There's a great piece over at Wired by anthropologist Hélène Mialet about Stephen Hawking and the various ways he's learned to adapt to — and even transcend — his severe physical limitations. While it would be tempting to merely discuss his infrared activated voice synthesizer and robotic wheelchair, Mialet points out that there's more to Hawking than meets the eye — that he's not so much a person any more as he's the central node of the 'Hawking collective' — a diverse group of individuals who enable him to move beyond his disability in a profound way.
And Mialet would know. As an anthropologist interested in science and technology, she recently conducted an in-depth ethnographic study of Hawking. "He essentially became my 'tribe,'" she writes."For years, I followed him as he worked, resolved problems, produced theories, gave talks and participated in interviews and documentaries. I interviewed all the people around him: his nurses, personal assistants, students, colleagues and even the journalists. I lived and breathed the Hawking tribe."
And what she discovered was that, to understand Hawking, one has to understand the people and machines that surround him — what amplifies his competencies. She writes:
A "yes" answer to the question "Do you want to go to this conference?" will allow Hawking to travel from one end of the earth to the other – without having done anything more than twitch an eyebrow. His artificial voice offers another instrument of thought: What is well conceived is well said, and this is more true in Hawking's case. Since he doesn't speak, his disability forces him to be even more clear in his mind and less worried about all the work those utterances entail.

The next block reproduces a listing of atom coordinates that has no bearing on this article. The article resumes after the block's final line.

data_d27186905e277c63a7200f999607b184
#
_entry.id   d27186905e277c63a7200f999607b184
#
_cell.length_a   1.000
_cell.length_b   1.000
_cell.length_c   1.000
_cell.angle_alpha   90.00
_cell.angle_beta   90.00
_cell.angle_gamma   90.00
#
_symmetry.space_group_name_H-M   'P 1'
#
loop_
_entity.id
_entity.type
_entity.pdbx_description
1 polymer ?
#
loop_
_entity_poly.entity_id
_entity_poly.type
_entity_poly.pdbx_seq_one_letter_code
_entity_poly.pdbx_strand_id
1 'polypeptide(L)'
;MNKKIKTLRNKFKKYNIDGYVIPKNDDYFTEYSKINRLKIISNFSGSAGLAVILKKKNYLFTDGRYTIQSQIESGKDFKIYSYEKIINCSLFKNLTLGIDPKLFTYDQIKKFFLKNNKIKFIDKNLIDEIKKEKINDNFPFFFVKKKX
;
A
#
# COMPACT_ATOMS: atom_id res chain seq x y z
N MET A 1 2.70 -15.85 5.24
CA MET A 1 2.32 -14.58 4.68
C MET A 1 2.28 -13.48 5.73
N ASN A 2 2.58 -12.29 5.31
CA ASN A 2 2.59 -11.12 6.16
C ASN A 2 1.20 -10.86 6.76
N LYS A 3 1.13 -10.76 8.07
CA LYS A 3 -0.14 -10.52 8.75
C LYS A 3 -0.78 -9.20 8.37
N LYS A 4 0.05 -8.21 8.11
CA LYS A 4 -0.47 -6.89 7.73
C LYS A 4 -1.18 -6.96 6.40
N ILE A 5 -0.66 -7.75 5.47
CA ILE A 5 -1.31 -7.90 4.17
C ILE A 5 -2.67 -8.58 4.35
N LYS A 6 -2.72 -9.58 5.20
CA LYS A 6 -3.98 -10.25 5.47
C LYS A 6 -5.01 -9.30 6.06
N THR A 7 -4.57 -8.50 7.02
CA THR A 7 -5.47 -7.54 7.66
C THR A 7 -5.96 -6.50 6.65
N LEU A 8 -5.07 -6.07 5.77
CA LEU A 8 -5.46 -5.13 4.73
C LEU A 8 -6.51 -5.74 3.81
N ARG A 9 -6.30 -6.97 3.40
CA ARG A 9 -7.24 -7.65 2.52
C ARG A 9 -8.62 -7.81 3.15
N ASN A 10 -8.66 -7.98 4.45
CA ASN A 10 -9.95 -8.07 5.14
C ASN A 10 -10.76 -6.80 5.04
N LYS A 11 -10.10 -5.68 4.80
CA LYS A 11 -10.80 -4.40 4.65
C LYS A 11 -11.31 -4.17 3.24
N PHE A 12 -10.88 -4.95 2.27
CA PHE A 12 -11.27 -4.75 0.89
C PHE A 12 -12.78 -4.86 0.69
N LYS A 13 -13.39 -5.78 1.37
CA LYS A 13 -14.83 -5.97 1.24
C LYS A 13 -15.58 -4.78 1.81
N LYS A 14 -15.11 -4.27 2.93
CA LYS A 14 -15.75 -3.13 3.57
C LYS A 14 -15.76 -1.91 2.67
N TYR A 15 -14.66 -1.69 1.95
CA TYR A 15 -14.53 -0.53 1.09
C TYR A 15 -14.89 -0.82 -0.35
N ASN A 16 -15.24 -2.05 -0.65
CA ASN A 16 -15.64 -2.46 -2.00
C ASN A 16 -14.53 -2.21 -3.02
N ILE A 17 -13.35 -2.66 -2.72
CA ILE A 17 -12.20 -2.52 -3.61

At the same time, this voice effaces – and makes us forget – the role of the machine insofar as it speaks for, comes from, and marks the presence of a public persona. This is despite the fact that every utterance is written in advance, either by Hawking or someone in his embodied network. In the same way his students perform the calculations upon which his "speeches" (and articles) will be based.
How is this different than other stars – or even the president – surrounded by an entourage responsible for meeting their needs and marketing their image?
Both Hawking and celebrities hold authority from their positions at the top of the hierarchy, while the bottom of that hierarchy makes it possible for these stars to enact and maintain their positions at the top. But in Hawking's case, the network is much more – almost completely – distributed and intimately embodied. Hawking isn't just issuing remote commands and expressed desires, his entire body and even his entire identity have become the property of a collective human-machine network. He is what I call a distributed centered-subject: a brain in a vat, living through the world outside the vat.
Traditionally, assistants execute what the head directs or has thought of beforehand. But Hawking's assistants – human and machine – complete his thoughts through their work; they classify, attribute meaning, translate, perform. Hawking's example thus helps us rethink the dichotomy between humans and machines.
Be sure to check out Mialet's entire article.
Image: Ted S. Warren/Associated Press.